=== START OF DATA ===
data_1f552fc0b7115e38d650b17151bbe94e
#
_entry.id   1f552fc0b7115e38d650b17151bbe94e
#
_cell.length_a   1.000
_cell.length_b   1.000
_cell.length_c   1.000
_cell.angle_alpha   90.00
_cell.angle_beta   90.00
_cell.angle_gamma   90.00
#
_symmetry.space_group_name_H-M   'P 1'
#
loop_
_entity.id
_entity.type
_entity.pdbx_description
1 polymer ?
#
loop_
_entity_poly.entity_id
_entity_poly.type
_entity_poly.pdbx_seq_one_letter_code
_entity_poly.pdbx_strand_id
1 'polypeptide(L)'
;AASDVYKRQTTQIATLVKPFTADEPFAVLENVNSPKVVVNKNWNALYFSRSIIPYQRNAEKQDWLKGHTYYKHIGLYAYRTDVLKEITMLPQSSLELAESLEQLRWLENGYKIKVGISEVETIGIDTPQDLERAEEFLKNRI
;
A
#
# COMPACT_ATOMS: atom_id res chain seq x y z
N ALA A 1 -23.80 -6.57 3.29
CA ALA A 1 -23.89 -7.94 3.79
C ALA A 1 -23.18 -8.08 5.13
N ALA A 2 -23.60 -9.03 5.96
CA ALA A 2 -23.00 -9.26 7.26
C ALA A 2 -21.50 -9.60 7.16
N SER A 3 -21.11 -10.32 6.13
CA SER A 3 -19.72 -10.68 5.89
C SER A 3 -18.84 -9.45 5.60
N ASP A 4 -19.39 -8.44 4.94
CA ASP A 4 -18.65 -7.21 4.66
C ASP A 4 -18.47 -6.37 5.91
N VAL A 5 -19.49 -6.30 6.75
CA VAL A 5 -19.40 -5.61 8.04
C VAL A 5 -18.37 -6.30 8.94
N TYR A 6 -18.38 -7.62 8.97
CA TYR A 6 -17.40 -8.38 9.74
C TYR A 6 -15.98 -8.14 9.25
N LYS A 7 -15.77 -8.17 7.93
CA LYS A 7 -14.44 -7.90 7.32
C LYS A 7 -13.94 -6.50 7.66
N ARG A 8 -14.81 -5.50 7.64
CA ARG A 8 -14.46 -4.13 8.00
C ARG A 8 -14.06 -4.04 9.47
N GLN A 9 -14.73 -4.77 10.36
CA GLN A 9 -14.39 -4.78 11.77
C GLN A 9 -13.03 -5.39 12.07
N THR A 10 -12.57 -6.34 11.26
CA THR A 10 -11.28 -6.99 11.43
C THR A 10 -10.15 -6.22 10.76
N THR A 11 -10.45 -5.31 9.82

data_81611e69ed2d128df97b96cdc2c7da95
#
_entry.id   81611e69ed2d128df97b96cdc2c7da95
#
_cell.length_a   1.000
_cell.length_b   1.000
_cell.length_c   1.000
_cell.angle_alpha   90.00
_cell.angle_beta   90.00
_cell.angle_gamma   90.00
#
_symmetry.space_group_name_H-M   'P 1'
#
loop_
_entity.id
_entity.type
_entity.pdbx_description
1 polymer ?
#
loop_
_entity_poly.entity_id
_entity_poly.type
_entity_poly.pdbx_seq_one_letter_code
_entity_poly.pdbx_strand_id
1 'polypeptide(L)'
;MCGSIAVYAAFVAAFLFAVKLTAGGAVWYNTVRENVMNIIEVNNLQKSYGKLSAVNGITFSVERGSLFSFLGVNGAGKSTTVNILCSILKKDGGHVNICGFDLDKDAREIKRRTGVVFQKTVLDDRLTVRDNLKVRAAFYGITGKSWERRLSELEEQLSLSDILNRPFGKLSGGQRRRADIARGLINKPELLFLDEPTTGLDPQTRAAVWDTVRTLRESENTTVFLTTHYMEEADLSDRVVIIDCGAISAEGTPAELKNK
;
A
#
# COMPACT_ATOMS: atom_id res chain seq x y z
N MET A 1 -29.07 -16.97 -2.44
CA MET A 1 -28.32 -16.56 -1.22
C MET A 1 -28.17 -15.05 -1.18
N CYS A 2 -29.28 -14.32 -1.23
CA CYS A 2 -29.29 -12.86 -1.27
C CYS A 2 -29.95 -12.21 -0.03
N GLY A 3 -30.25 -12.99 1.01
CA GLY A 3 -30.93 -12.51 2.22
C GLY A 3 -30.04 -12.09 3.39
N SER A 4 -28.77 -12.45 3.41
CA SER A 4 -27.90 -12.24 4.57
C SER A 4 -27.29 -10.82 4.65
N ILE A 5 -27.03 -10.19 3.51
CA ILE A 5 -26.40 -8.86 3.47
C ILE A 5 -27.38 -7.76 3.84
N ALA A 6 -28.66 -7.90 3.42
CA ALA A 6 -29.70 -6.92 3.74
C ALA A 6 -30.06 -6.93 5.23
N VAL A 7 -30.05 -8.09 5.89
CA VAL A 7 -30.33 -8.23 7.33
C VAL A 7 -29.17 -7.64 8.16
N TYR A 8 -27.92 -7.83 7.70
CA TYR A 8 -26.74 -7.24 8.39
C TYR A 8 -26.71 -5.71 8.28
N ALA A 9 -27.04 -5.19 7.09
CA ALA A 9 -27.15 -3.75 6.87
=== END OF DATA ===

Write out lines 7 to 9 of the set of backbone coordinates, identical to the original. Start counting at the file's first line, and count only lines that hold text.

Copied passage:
_cell.length_c   1.000
_cell.angle_alpha   90.00
_cell.angle_beta   90.00